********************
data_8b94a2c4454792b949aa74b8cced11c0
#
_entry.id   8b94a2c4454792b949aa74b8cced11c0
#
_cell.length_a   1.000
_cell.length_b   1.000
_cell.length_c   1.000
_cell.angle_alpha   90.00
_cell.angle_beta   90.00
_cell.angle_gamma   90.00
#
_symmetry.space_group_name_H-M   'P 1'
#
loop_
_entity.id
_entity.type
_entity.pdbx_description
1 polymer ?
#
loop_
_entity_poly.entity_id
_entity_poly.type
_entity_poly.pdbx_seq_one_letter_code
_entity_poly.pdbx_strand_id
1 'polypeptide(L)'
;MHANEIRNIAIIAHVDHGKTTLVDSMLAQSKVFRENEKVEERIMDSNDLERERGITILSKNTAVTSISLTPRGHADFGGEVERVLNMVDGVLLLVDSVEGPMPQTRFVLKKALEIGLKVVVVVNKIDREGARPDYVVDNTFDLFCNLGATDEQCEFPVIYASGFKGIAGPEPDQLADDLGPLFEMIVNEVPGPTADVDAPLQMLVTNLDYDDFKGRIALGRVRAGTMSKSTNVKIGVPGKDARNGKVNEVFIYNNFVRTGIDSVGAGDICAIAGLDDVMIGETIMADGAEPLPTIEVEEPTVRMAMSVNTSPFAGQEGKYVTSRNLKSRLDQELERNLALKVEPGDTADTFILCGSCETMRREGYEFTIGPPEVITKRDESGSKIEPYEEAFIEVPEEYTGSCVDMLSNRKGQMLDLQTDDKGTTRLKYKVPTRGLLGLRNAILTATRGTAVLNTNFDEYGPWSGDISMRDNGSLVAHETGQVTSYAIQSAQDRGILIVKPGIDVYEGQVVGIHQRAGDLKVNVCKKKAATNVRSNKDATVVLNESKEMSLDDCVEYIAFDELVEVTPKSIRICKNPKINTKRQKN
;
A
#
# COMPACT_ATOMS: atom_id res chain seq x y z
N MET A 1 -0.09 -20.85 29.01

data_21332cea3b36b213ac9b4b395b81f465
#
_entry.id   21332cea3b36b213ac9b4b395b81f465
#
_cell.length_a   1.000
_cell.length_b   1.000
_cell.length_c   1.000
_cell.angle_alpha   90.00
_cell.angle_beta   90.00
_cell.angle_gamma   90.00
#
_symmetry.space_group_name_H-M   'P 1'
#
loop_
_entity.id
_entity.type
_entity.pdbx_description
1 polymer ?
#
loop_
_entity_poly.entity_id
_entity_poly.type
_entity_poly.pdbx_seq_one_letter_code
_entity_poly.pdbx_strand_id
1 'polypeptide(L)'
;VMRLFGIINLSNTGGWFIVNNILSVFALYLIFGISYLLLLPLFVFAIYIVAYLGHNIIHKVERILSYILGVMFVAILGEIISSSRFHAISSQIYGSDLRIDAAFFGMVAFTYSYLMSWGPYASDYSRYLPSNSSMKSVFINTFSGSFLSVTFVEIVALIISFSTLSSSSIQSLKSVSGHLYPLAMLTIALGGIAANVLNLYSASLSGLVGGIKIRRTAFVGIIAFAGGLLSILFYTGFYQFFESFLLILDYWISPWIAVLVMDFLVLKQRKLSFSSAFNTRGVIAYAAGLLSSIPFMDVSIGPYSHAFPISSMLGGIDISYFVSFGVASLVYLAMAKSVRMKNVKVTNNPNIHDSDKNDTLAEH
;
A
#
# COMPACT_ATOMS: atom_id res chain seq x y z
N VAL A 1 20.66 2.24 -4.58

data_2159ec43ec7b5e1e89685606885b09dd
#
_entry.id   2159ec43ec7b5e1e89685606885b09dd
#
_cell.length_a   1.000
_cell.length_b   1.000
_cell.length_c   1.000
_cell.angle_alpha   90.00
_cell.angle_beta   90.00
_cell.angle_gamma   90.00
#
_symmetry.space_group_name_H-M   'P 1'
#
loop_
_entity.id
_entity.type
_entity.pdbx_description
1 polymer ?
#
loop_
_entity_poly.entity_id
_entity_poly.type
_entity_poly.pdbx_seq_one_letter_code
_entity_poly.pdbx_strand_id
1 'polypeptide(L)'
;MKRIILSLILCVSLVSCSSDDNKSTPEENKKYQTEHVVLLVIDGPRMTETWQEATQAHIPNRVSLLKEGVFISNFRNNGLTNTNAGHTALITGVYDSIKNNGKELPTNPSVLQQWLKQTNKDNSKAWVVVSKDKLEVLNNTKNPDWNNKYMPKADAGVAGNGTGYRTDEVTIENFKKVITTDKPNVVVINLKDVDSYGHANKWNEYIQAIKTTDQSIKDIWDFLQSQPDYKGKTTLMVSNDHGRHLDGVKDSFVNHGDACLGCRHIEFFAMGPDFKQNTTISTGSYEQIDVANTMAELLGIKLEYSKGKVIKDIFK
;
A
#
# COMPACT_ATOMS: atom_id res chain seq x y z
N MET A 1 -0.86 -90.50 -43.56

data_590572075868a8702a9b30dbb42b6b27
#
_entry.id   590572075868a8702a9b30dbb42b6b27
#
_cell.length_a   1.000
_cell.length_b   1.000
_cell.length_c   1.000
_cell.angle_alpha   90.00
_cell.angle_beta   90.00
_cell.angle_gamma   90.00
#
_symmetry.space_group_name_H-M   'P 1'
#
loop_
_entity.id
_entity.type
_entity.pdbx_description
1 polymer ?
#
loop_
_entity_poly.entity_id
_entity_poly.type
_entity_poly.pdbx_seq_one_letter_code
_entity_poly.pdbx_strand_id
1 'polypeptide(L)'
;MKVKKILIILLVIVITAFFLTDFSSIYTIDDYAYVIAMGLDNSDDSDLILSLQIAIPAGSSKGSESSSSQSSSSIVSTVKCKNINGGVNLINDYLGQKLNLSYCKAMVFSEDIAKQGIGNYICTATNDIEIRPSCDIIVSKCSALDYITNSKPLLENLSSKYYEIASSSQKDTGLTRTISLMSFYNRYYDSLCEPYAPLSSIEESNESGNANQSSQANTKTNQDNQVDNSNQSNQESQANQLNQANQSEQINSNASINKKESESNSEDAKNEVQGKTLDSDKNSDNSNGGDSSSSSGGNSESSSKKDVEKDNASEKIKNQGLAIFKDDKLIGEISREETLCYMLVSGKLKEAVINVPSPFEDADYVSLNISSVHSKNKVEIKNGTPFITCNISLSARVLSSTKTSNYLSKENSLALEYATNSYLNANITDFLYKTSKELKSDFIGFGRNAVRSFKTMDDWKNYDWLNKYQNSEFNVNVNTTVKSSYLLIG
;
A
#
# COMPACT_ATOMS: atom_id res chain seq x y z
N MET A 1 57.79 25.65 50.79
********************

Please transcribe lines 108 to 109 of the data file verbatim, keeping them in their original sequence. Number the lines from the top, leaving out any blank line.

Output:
_entity.id
_entity.type